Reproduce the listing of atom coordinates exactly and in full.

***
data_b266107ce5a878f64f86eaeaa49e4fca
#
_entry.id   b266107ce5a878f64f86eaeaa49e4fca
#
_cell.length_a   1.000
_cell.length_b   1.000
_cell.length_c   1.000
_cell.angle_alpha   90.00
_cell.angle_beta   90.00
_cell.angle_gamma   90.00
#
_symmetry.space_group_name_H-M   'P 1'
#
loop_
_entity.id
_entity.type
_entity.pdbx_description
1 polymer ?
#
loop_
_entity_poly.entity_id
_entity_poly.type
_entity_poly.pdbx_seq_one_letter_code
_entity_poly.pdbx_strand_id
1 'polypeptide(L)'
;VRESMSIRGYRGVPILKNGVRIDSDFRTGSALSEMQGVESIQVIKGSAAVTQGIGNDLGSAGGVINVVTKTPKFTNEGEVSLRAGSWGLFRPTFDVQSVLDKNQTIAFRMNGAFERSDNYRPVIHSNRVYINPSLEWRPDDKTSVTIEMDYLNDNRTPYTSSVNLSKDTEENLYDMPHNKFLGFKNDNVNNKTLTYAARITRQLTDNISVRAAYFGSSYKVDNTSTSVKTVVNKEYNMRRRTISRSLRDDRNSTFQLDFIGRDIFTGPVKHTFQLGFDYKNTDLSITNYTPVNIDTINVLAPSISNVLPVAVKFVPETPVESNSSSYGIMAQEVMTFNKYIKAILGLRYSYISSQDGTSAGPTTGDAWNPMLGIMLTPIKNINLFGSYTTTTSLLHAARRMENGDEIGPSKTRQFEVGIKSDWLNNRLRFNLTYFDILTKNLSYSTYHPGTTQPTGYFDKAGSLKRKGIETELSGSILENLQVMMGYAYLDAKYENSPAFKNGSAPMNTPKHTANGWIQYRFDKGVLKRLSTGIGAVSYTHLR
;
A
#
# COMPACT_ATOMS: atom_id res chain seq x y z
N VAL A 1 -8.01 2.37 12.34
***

data_b266107ce5a878f64f86eaeaa49e4fca
#
_entry.id   b266107ce5a878f64f86eaeaa49e4fca
#
_cell.length_a   1.000
_cell.length_b   1.000
_cell.length_c   1.000
_cell.angle_alpha   90.00
_cell.angle_beta   90.00
_cell.angle_gamma   90.00
#
_symmetry.space_group_name_H-M   'P 1'
#
loop_
_entity.id
_entity.type
_entity.pdbx_description
1 polymer ?
#
loop_
_entity_poly.entity_id
_entity_poly.type
_entity_poly.pdbx_seq_one_letter_code
_entity_poly.pdbx_strand_id
1 'polypeptide(L)'
;VRESMSIRGYRGVPILKNGVRIDSDFRTGSALSEMQGVESIQVIKGSAAVTQGIGNDLGSAGGVINVVTKTPKFTNEGEVSLRAGSWGLFRPTFDVQSVLDKNQTIAFRMNGAFERSDNYRPVIHSNRVYINPSLEWRPDDKTSVTIEMDYLNDNRTPYTSSVNLSKDTEENLYDMPHNKFLGFKNDNVNNKTLTYAARITRQLTDNISVRAAYFGSSYKVDNTSTSVKTVVNKEYNMRRRTISRSLRDDRNSTFQLDFIGRDIFTGPVKHTFQLGFDYKNTDLSITNYTPVNIDTINVLAPSISNVLPVAVKFVPETPVESNSSSYGIMAQEVMTFNKYIKAILGLRYSYISSQDGTSAGPTTGDAWNPMLGIMLTPIKNINLFGSYTTTTSLLHAARRMENGDEIGPSKTRQFEVGIKSDWLNNRLRFNLTYFDILTKNLSYSTYHPGTTQPTGYFDKAGSLKRKGIETELSGSILENLQVMMGYAYLDAKYENSPAFKNGSAPMNTPKHTANGWIQYRFDKGVLKRLSTGIGAVSYTHLR
;
A
#
# COMPACT_ATOMS: atom_id res chain seq x y z
N VAL A 1 -8.01 2.37 12.34